New Glasgow, Nova Scotia, Monday, September 18,...
Conference Focuses on System Change
With funding support from the Aberdeen Health Foundation, Pictou County hosted the first ever conference on Fetal Alcohol Spectrum Disorder (FASD) in Nova Scotia with a focus on intervention. It was organized by the Northern Region FASD Committee to enhance understanding of the barriers faced by youth and young adults living with FASD, and the ways health, education, and justice professionals can change practice and policy to reduce these barriers, and improve outcomes for clients.
“Work in the FASD field is complex and requires specific strategies and supports,” said committee member Michelle Ward. “If we can better prepare children with FASD for the adult world, we can reduce and in some cases prevent exposure to the justice and child protection systems. This conference provided tools to get us thinking about how we can use what we know to change what we do.”
“As a funder it has been very gratifying to receive messages from people who attended, letting me know how valuable the conference has been to them and how it is already impacting their work. It was also great to see a full house for the event and even though there was a waiting list, the response was a good indicator that our funding had the desired impact in terms of ensuring the event would be affordable and accessible to a wide array of agencies,” said Susan Malcolm of the Aberdeen Health Foundation.
L-R: Deana Bryan, Michelle Ward, and Laura Hasiuk
“As a therapist that works with kids that experience FASD and their caregivers, I found this conference extremely inspiring. The speakers were incredibly passionate. I was so inspired by the work they do with these families. I loved that this conference wasn’t just about working with children, it was about the whole continuum of care and how what we do now can influence outcomes into adulthood. I see kids at a moment in time, this conference made me think about women and pregnancy and the messages we need to deliver, and how our interventions now can affect the whole life cycle of our patients.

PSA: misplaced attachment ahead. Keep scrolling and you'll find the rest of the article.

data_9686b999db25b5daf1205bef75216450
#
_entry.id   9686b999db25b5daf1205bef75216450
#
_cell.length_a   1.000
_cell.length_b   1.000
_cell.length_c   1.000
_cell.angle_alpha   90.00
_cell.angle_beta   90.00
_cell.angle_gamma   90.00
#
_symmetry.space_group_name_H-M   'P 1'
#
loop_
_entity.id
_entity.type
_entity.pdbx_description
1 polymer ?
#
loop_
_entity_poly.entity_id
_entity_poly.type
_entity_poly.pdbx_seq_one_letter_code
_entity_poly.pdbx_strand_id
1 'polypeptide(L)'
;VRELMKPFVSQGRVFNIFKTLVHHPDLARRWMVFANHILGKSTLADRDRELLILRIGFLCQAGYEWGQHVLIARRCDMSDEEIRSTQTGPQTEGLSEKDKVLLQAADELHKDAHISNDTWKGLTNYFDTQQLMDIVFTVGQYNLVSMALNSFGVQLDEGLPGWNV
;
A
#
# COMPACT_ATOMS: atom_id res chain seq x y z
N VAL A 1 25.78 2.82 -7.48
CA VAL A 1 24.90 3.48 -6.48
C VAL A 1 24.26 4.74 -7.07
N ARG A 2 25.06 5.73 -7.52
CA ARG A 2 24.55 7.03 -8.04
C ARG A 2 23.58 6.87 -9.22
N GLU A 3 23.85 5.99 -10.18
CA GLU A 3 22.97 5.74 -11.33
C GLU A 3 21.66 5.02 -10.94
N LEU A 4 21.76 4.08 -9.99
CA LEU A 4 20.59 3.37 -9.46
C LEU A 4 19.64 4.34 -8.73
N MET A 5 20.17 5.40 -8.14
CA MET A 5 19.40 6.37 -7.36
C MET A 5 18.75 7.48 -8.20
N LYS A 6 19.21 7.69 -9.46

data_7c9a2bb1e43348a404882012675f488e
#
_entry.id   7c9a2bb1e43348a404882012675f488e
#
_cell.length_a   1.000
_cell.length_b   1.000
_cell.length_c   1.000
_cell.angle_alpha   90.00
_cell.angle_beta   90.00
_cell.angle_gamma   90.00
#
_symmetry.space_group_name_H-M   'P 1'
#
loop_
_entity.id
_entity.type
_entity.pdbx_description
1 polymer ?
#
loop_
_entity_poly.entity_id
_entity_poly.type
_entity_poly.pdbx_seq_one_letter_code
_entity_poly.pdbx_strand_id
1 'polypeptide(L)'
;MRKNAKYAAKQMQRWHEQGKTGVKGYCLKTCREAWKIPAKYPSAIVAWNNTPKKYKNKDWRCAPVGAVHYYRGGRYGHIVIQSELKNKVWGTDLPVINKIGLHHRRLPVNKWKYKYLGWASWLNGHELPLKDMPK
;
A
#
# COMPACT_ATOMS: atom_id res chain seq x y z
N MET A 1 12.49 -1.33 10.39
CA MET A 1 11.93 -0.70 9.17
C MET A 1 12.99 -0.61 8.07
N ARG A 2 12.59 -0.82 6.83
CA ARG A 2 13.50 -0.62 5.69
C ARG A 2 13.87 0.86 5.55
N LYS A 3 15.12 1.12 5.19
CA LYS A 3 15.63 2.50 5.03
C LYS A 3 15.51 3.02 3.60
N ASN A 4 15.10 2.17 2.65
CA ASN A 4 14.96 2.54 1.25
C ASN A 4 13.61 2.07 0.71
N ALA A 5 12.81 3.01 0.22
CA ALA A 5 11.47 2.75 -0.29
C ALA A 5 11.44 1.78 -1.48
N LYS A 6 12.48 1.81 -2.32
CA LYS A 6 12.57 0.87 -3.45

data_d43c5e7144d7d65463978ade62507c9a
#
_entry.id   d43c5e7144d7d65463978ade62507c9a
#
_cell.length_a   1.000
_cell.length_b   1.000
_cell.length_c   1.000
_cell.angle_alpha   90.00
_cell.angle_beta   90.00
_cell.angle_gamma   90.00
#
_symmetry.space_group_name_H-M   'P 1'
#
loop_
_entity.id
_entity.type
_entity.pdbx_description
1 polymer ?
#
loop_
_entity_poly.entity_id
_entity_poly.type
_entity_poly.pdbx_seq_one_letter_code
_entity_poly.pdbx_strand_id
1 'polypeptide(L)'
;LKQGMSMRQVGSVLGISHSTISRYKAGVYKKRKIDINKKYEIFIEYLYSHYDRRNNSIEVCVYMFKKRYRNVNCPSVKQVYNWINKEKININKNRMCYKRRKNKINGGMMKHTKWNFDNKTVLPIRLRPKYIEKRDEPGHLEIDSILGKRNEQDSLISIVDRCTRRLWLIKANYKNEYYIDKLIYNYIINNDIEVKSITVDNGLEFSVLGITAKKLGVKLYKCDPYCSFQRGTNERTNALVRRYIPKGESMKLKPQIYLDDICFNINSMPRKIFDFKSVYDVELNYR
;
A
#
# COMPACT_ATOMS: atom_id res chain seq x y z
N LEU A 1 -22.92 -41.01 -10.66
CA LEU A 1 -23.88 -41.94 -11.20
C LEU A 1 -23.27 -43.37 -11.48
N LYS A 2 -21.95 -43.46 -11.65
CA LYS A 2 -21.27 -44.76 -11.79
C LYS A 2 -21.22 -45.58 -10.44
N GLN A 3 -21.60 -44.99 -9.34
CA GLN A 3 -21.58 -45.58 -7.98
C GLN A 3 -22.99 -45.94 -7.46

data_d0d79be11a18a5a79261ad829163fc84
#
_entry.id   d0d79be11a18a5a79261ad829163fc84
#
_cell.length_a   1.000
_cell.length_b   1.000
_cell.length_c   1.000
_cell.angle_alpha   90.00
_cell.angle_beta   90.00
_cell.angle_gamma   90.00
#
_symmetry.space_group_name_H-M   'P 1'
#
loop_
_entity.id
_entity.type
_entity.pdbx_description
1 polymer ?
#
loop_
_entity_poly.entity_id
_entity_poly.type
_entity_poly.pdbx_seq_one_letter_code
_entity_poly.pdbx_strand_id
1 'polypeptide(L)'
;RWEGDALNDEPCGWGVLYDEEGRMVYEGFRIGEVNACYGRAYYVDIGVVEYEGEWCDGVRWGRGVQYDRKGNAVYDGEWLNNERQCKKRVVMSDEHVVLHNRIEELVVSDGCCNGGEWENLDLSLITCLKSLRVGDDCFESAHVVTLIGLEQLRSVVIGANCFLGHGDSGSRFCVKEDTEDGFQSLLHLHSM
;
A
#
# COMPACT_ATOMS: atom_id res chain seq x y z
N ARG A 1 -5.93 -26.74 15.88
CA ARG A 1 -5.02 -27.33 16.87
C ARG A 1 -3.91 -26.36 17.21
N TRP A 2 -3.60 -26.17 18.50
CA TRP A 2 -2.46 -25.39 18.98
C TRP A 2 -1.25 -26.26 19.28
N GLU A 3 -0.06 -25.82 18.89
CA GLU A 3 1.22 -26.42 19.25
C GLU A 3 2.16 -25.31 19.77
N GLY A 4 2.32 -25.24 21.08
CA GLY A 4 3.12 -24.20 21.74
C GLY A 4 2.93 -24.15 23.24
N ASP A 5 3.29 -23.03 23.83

FASD is complex and there are so many different systems these families have to interact with, which is why we need a coordinated approach so that we’re all working together. More resources are needed but, one of the other really important messages from this conference, these families are so worth it. If you put the work in, the outcomes can be improved significantly and everyone benefits.”
Laura Hasiuk, Occupational Therapist
Nova Scotia Health Authority, Northern Zone
“There was so much value in this conference for me, but if I had to pick one thing that stands out, it would be the multi-disciplinary approach. There were so many different perspectives reflected, from diagnosis to intervention, and this was true not only of the speakers but also the participants. It was great to have so many people from a diversity of fields in the room – from education to justice. It made for some very transformative insights.
Another really important take away from the conference is that it is important not to get hung up on whether someone has been officially diagnosed with FASD. There is currently only one person in Nova Scotia doing diagnosis, so this would be a disservice. An example might be someone who is late for an appointment. They would ordinarily be penalized and put at the bottom of the waitlist. But if there’s a possibility that FASD is involved, it means this individual is not being irresponsible but has an impairment in their executive functioning skills. Maybe they just need help setting up a reminder on their phone. This is an easy adjustment for a practitioner to make to help someone and one that can significantly improve outcomes.”
Deana Bryan, MSW, RSW
Regional Prevention Coordinator
Nova Scotia Department of Community Services
“This conference was an opportunity to educate the broader community, especially community services and justice about the prevalence of FASD and initiate a conversation in terms of making changes in program delivery. In looking at the evaluations, a majority identified that their knowledge before the conference was limited to none and that their understanding had increased significantly. There was also a really strong commitment to making change, either at home, in the community, or in the systems that serve us. Some planned to initiate a conversation about FASD around their dinner table, others with their staff, and others who expressed a commitment to fight for better diagnosis in Nova Scotia.
Being able to approach the Public Health Agency of Canada and others with the funding commitment already in hand from the Aberdeen Health Foundation was what helped us attract so many partners and make this conference the success it was.”
Executive Director, Kids First and Northern Region FASD Committee Member